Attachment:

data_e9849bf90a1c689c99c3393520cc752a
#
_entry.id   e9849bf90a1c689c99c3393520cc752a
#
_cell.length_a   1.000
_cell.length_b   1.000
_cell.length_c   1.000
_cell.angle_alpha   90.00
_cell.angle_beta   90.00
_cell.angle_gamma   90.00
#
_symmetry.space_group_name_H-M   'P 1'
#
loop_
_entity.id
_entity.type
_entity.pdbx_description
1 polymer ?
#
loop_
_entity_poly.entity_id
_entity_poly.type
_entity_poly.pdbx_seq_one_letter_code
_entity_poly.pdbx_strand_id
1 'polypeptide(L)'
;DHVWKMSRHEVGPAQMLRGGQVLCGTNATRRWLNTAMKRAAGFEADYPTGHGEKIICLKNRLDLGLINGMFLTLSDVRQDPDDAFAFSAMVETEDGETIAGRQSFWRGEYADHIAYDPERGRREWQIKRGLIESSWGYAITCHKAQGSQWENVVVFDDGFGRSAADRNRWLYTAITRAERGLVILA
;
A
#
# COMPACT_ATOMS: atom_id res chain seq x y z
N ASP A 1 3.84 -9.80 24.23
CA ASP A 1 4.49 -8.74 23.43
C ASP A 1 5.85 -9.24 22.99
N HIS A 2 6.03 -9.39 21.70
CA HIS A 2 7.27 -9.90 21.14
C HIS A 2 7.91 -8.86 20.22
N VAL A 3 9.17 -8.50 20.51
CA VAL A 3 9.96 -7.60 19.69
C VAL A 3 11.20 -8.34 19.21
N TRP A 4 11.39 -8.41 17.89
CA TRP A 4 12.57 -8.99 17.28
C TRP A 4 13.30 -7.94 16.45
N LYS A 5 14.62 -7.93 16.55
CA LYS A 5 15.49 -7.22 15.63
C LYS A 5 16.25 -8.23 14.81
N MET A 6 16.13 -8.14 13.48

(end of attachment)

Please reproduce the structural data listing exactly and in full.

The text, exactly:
data_e9849bf90a1c689c99c3393520cc752a
#
_entry.id   e9849bf90a1c689c99c3393520cc752a
#
_cell.length_a   1.000
_cell.length_b   1.000
_cell.length_c   1.000
_cell.angle_alpha   90.00
_cell.angle_beta   90.00
_cell.angle_gamma   90.00
#
_symmetry.space_group_name_H-M   'P 1'
#
loop_
_entity.id
_entity.type
_entity.pdbx_description
1 polymer ?
#
loop_
_entity_poly.entity_id
_entity_poly.type
_entity_poly.pdbx_seq_one_letter_code
_entity_poly.pdbx_strand_id
1 'polypeptide(L)'
;DHVWKMSRHEVGPAQMLRGGQVLCGTNATRRWLNTAMKRAAGFEADYPTGHGEKIICLKNRLDLGLINGMFLTLSDVRQDPDDAFAFSAMVETEDGETIAGRQSFWRGEYADHIAYDPERGRREWQIKRGLIESSWGYAITCHKAQGSQWENVVVFDDGFGRSAADRNRWLYTAITRAERGLVILA
;
A
#
# COMPACT_ATOMS: atom_id res chain seq x y z
N ASP A 1 3.84 -9.80 24.23
CA ASP A 1 4.49 -8.74 23.43
C ASP A 1 5.85 -9.24 22.99
N HIS A 2 6.03 -9.39 21.70
CA HIS A 2 7.27 -9.90 21.14
C HIS A 2 7.91 -8.86 20.22
N VAL A 3 9.17 -8.50 20.51
CA VAL A 3 9.96 -7.60 19.69
C VAL A 3 11.20 -8.34 19.21
N TRP A 4 11.39 -8.41 17.89
CA TRP A 4 12.57 -8.99 17.28
C TRP A 4 13.30 -7.94 16.45
N LYS A 5 14.62 -7.93 16.55
CA LYS A 5 15.49 -7.22 15.63
C LYS A 5 16.25 -8.23 14.81
N MET A 6 16.13 -8.14 13.48